• First are the traditional direct network effects already familiar to courts and antitrust agencies. As more people use the social network, Facebook, for example, the more people with whom one can interact, the easier it is to connect with other people, and the greater one’s utility in using Facebook, and sharing data with others.


  • A second traditional, albeit indirect, network effect is the positive feedback loop in attracting manufacturers and developers. We already see this network effect for digital personal assistants. As more people use Amazon’s Alexa, for example, more manufacturers will make smart-products which the digital personal assistant can control, the more companies will develop new skills for Alexa (like ordering beer and pizza), and the more appealing Alexa becomes to prospective purchasers, which in turns attracts more manufacturers and software developers.


  • A third network effect involves learning-by-doing. We see this data-driven network effect with search engines. Each person’s utility from using the search engine increases as others use it too. As more people use the search engine, the more trial-and-error experiments, the more likely the search engine’s algorithm can learn consumers’ preferences, the more relevant the search results will likely be, which in turn will likely attract others to that search engine, and the positive feedback continues.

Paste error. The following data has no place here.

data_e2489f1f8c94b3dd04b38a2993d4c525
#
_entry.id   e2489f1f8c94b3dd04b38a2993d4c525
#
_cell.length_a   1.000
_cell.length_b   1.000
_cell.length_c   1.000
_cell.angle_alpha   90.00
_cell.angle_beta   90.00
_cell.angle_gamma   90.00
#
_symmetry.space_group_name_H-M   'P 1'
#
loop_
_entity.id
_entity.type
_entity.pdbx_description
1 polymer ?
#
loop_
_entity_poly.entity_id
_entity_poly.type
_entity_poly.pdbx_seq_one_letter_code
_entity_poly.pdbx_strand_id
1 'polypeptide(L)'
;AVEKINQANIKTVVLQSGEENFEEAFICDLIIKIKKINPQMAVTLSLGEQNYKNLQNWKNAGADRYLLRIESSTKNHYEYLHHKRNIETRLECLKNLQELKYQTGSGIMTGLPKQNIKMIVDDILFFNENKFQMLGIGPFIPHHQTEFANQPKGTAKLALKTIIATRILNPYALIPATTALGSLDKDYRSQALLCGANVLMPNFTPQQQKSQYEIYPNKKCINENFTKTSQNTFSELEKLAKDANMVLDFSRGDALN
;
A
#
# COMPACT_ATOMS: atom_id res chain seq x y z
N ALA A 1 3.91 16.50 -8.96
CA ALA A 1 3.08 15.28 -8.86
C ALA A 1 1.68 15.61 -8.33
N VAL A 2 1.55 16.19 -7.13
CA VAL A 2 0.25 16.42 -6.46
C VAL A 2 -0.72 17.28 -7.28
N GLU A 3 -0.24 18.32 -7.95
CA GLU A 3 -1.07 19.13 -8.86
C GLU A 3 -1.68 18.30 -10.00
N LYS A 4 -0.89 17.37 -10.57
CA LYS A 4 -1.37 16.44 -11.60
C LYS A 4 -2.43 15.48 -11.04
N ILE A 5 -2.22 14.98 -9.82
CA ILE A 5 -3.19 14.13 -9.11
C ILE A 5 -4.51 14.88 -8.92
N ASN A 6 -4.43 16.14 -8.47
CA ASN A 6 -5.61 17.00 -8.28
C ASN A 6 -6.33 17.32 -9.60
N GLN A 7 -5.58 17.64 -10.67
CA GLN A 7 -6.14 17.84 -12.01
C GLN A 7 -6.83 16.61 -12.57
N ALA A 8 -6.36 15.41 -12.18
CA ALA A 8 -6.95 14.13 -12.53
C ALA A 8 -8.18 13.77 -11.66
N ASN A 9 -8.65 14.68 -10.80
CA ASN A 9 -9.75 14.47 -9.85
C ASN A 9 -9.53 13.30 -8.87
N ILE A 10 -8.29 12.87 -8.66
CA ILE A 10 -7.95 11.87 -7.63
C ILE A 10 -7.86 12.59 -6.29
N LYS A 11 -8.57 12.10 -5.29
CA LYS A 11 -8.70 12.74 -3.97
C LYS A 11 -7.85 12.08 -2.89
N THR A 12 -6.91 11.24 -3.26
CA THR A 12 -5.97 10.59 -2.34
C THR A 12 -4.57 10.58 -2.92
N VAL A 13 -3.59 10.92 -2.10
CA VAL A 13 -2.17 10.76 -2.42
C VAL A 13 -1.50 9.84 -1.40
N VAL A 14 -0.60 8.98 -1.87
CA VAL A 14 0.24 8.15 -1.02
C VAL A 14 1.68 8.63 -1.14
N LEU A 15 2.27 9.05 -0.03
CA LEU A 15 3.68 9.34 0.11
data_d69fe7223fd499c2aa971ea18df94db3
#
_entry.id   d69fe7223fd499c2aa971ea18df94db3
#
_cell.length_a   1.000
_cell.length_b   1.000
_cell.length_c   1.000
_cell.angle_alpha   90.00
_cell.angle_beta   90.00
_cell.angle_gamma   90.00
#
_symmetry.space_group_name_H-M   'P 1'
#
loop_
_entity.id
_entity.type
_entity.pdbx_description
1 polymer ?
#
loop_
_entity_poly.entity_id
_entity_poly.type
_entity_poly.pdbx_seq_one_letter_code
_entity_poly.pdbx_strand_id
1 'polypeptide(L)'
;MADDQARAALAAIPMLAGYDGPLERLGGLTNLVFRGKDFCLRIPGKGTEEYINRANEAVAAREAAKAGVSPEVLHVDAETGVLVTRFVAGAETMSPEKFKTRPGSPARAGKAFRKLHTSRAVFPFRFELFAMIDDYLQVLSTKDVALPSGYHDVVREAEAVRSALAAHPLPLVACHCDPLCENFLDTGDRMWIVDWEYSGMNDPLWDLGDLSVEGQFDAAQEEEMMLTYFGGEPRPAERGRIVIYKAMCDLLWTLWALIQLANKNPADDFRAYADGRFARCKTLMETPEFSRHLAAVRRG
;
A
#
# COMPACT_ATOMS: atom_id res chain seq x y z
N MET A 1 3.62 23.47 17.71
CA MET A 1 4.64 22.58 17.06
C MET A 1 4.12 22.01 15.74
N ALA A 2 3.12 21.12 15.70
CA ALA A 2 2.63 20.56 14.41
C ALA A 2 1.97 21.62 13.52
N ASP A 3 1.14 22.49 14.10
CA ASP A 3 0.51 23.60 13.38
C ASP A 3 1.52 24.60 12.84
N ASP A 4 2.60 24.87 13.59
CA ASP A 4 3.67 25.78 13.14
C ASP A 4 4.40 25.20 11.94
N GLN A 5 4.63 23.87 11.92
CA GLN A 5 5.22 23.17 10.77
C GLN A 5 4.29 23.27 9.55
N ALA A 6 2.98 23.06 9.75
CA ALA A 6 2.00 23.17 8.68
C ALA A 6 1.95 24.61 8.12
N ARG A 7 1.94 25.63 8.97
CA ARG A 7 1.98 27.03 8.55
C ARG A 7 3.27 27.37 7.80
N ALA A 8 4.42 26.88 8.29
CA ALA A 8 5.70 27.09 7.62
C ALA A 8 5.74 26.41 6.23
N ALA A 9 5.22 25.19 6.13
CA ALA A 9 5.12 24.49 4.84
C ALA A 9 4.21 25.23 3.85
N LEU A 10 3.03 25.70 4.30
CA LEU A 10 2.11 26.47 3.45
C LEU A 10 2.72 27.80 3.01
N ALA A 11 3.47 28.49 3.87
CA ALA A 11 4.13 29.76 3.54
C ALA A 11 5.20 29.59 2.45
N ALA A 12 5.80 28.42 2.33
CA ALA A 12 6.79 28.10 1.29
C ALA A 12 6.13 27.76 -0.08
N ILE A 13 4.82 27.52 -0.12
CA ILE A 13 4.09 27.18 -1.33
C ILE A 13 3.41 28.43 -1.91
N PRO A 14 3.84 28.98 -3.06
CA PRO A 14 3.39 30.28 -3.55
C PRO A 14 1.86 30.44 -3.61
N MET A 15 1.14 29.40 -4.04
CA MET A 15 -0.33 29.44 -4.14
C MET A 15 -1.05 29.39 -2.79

• A fourth network effect involves the scope of personal data collected on us and predicting our unique needs. The leading platforms already expend a lot of effort to better track us, collect our personal data, and profile us. Here the feedback loop adds a dimension: it is no longer the learning-by-doing from earlier queries by billions of other users, but an additional layer of trial-and-error in predicting individual tastes and preferences from the variety of personal data the super-platform collects about you. 


  • The fifth network effect involves “spill-over effects.”  Here the concern is how network effects on the “free” (consumer) side can spill over to the “paid” (provider) side, and each side can reinforce the other. For instance, as more people are attracted to the platform’s services (like its search engine), the more advertisers will use the platform, the more relevant and targeted the advertisements, the likelier that users will click on the ads, and the more profits the platform has to expand its range of free services and to ensure that its existing services remain the default on various portals to the Internet.


The EU Commission, in its Google decision, found high entry barriers in the search engine market, in part because of these network effects.  These high entry barriers enabled Google to abuse its power. When entering the comparison shopping markets, Google knew that its shopping service was inferior.  (One internal Google document, for example, stated “Froogle simply doesn’t work.”) Instead of competing on the merits, Google “systematically” favored its own comparison shopping service in its search engine results, while demoting competing services. Google’s prominent placement of its own comparison shopping service resulted in more clicks and paved the way to its domination. “Even on a desktop,” the Commission noted, “the ten highest-ranking generic search results on page 1 together generally receive approximately 95% of all clicks on generic search results… The first result on page 2 of Google’s generic search results receives only about 1% of all clicks.”[8]